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Drugged driving arrests are serious

| Jul 6, 2020 | DUI |

One of the many misconceptions about drugged driving arrests is that the person has to be under the influence of an illegal substance to get arrested. That simply is not true.

Any drug or medication, including those medications legally prescribed to you and/or purchased over-the-counter (OTC) that cause impairment while driving can lead to an arrest for drugged driving. Below is some important information on the subject.

Effects differ with dose and person

Someone living with a chronic pain condition may be on maintenance doses of opioid drugs and still be able to safely drive. Another person who is not used to opiate-based drugs but who was prescribed them for a fractured ankle might be completely impaired and unsafe to drive.

Diphenhydramine, the active ingredient in the OTC drug Benadryl, can cause intense drowsiness. Just because it is a non-prescription medication doesn’t mean that it’s safe to swallow a couple of pills and get behind the wheel.

Arrested now, explain later

The police pulled you over because they noticed you were driving poorly. They don’t know whether you were drinking, smoking pot, doing heroin or just had a bad reaction to your allergy pills.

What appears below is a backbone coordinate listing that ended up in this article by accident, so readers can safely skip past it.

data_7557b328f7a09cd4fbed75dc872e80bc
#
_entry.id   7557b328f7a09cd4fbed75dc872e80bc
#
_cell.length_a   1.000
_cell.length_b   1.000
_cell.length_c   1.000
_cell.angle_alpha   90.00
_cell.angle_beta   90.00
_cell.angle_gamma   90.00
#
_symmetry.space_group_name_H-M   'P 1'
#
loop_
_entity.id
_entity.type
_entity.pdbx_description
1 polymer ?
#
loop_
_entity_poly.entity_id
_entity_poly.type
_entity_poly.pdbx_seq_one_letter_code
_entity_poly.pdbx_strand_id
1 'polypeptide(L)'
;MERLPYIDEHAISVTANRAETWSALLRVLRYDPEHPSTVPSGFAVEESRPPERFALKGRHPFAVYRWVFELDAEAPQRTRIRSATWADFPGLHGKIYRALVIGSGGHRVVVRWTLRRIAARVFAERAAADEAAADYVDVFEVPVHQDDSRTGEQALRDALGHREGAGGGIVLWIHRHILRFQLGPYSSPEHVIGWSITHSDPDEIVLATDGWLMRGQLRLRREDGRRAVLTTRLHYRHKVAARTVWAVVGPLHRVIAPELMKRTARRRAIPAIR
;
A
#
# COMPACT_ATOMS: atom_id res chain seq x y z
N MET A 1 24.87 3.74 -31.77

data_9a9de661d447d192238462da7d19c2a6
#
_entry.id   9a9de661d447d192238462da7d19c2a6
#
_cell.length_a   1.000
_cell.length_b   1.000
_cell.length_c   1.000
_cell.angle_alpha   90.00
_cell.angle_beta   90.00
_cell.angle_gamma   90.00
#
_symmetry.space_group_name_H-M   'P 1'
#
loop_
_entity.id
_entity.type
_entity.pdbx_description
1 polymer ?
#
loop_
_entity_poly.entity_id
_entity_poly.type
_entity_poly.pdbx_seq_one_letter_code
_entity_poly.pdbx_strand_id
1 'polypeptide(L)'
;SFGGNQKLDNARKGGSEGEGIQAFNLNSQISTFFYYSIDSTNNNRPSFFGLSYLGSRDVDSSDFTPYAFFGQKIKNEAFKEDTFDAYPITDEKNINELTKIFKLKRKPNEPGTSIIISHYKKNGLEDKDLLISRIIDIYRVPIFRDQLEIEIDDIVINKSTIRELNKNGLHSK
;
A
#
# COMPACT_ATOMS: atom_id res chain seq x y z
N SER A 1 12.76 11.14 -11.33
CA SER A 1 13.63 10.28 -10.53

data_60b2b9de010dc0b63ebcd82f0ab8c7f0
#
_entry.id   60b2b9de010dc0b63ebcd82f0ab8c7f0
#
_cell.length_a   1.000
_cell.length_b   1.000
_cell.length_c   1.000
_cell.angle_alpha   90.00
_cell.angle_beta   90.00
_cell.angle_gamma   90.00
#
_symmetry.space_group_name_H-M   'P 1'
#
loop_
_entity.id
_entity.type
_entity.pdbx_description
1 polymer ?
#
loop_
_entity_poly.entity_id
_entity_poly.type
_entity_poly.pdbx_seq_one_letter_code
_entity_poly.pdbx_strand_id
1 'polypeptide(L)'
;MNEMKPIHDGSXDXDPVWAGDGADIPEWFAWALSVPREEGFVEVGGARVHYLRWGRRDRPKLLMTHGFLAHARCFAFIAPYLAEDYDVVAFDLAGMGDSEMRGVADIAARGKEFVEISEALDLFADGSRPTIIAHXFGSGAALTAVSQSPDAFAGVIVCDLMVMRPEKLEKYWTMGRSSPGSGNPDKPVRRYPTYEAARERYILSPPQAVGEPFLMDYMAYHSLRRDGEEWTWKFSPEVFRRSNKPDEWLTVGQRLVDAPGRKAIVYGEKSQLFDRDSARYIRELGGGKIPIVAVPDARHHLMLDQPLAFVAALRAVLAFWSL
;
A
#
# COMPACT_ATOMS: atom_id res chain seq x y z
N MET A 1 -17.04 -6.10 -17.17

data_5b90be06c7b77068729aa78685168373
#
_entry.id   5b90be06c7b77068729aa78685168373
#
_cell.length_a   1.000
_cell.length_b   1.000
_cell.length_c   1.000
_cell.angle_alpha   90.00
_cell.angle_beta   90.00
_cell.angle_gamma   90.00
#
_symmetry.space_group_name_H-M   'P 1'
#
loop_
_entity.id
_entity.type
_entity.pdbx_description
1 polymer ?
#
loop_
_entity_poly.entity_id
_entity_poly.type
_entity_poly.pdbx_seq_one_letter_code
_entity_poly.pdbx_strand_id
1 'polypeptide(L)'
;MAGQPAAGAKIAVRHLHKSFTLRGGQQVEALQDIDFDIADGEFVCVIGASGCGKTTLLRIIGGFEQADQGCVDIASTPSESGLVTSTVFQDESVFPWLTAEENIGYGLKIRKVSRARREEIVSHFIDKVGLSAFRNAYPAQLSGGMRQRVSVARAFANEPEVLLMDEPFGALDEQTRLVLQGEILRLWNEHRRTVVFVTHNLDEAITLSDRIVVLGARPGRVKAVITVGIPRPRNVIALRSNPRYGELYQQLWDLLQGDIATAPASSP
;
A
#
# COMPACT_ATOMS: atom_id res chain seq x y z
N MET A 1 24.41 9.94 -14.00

But the time to sort all that out is later. At the time of the arrest, admit nothing to the police and assert your right to remain silent. Be cooperative, however. Resisting arrest only adds another charge to your rap sheet and makes a bad impression on the judge.

Charges can sometimes be dismissed

Your Honolulu criminal defense attorney may be able to get the drugged driving charges dropped by the prosecutor. This might be the best possible resolution, especially if the arrest came about because of a mistake with a dose of medication you were not used to taking.

By working closely with your attorney, the two of you can craft a viable defense to the charges you face in court. Never assume that it is simply a misdemeanor and therefore not worthy of robust defense efforts. Even a single misdemeanor conviction can adversely affect many aspects of a person’s life, both now and in the future.